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Effective January 1, 2019, the California State Legislature mandated the release of specified peace officer and custodial officer personnel records through Senate Bill 1421. These records include serious misconduct investigations, officer-involved shootings, and other serious uses of force. Effective July 1, 2019, the Legislature also mandated the release of video or audio related to a critical incident through Assembly Bill 748. The release of these records is in accordance with the California Public Records Act.

The Sheriff’s Office is committed to compliance with its obligations pursuant to this mandate and other applicable laws and continues to take steps to ensure we have located all responsive records from all potential sources.

The Sheriff’s Office has a legal obligation to remove certain confidential information before public release. Failure to do so exposes the Sheriff’s Office and the County of Sacramento to liability. Additionally, with Assembly Bill 748, additional requirements exist regarding disclosure. This requirement prevents the full and immediate release of all requested public records.

In response to the volume of requests and materials for review, the Sheriff’s Office has created a Prepublication Review Unit and reassigned personnel from its various divisions to create a dedicated staff to locate, review, and redact these records.

As our staff processes these records for public dissemination, requested documents are available through our Public Record Request system. Media files such as audio, video, and photographs are available through our Dropbox link.

About Senate Bill 1421

Senate Bill 1421, Chapter 988, Statutes of 2018 (SB 1421) amends Penal Code §§ 832.7 and 832.8 and requires the disclosure of records relating to the report, investigation, or findings of any of the following:

  • An incident involving the discharge of a firearm at a person by a peace officer or custodial officer.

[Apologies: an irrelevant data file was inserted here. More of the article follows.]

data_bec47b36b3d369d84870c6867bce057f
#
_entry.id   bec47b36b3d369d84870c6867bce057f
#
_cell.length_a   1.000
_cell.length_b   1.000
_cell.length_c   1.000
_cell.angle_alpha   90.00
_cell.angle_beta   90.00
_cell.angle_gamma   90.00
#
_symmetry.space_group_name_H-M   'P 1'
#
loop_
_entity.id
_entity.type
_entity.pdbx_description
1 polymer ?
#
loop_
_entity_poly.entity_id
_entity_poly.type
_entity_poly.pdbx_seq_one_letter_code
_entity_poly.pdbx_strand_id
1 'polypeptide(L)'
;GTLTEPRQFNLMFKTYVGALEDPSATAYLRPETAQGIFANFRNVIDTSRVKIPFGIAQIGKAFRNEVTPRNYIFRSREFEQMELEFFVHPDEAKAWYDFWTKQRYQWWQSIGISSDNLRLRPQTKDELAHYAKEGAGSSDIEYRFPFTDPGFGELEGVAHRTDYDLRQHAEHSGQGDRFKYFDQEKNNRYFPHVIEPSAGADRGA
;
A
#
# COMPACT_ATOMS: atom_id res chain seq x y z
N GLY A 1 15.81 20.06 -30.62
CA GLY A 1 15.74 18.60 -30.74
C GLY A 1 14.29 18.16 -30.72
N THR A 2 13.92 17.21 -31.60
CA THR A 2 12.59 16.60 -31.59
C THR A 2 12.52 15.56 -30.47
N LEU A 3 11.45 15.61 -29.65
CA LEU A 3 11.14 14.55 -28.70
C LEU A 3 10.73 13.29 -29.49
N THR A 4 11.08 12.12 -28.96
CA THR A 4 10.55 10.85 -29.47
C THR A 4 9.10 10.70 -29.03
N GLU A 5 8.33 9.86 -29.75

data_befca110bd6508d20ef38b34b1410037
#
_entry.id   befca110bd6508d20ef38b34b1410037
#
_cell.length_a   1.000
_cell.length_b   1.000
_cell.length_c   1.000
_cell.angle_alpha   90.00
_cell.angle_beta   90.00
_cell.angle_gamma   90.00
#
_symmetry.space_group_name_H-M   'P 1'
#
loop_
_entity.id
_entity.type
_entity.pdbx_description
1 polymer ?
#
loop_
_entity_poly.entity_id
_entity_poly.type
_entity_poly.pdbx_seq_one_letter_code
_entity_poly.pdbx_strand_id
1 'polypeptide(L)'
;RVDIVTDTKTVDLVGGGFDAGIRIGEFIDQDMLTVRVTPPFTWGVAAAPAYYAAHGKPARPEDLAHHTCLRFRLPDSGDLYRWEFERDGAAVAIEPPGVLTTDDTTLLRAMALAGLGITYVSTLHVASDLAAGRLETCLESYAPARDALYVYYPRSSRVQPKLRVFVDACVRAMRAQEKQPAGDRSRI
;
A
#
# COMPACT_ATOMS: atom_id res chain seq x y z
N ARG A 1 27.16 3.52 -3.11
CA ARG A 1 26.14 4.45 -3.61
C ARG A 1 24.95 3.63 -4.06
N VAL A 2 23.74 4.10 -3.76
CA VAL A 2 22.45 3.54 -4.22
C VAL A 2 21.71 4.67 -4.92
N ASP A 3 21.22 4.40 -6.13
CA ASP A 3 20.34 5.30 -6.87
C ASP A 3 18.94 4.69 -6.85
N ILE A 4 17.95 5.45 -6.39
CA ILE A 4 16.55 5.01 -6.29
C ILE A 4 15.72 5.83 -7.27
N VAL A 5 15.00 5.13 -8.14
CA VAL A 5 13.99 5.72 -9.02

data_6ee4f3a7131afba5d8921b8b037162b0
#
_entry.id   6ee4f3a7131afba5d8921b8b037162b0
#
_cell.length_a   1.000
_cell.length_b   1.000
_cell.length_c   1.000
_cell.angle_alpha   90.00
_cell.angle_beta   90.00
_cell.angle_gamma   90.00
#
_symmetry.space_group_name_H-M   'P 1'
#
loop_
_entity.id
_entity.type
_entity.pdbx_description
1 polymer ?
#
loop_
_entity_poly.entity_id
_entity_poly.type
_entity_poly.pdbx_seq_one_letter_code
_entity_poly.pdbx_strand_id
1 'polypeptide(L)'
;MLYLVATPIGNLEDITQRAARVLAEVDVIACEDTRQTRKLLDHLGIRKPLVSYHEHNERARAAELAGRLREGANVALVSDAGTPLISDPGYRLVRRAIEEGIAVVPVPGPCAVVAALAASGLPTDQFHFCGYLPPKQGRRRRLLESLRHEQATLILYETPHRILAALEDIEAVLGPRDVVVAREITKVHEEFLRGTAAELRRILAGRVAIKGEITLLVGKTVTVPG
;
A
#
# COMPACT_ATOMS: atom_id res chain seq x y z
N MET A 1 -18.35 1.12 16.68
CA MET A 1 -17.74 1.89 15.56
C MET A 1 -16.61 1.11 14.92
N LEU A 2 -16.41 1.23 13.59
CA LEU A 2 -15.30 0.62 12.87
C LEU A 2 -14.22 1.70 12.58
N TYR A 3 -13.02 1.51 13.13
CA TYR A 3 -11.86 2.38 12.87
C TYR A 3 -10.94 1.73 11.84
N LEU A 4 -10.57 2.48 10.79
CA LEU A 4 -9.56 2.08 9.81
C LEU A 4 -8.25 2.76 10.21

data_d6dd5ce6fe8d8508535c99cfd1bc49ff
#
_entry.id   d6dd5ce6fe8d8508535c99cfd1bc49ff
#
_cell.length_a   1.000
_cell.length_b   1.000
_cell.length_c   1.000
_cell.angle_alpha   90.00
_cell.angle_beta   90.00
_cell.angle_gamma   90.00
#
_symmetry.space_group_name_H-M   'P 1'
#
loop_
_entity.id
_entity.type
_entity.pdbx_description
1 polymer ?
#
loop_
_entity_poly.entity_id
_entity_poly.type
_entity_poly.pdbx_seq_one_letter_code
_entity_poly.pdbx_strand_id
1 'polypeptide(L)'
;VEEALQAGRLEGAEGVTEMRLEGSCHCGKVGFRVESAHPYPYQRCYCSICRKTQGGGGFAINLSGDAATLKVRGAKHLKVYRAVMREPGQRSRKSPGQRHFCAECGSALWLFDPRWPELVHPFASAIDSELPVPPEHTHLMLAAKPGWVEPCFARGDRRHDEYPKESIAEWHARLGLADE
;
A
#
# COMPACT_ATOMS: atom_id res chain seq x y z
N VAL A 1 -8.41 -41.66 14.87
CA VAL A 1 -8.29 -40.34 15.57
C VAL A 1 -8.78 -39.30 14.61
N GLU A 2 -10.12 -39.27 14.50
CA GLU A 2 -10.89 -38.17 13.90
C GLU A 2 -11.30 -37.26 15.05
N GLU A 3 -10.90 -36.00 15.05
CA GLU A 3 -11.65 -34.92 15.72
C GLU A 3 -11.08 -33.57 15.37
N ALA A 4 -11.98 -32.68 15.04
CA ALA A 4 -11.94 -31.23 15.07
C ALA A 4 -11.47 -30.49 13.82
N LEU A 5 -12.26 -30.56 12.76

• An incident in which the use of force by a peace officer or custodial officer against a person resulted in death, or in great bodily injury.
  • Any record relating to an incident in which a sustained finding was made by any law enforcement agency or oversight agency that a peace officer or custodial officer engaged in sexual assault involving a member of the public.
  • Any record relating to an incident in which a sustained finding was made by any law enforcement agency or oversight agency of dishonesty by a peace officer or custodial officer directly relating to the reporting, investigation, or prosecution of a crime, or directly relating to the reporting of, or investigation of misconduct by, another peace officer or custodial officer, including, but not limited to, any sustained finding of perjury, false statements, filing false reports, destruction, falsifying, or concealing of evidence.

About Assembly Bill 748

Assembly Bill 748, chapter 960 amends Government Code 6254 and requires the disclosure of records relating to a critical incident. A critical incident is defined as:

  • An incident involving the discharge of a firearm at a person by a peace officer or custodial officer.
  • An incident in which the use of force by a peace officer or custodial officer against a person resulted in death or in great bodily injury.

Mandated Redaction

The California Legislature mandates the redaction of public records according to Penal Code § 832.7(b)(5). Information contained within these records is often sensitive, confidential, and personal in nature. The law directs the Sheriff’s Office to redact information in the record for the following reasons:

  • To remove personal data from the record.
  • To preserve the anonymity of complainants and witnesses.
  • To protect confidential medical, financial, or other information prohibited by federal law or cause unwarranted invasion of personal privacy.
  • Where there is specific, articulable, and particularized reason to believe the disclosure of the information would pose a significant danger to the safety of the peace officer, custodial officer, or any other person.
  • Where, on the facts of the particular case, the public interest served by not disclosing the information clearly outweighs the public interest served by disclosure of the information.

In some instances, audio and video may be subject to both Senate Bill 1421 and Assembly Bill 748. In those instances, the Sheriff’s Office will apply redactions across records consistently.

Released Video Files:

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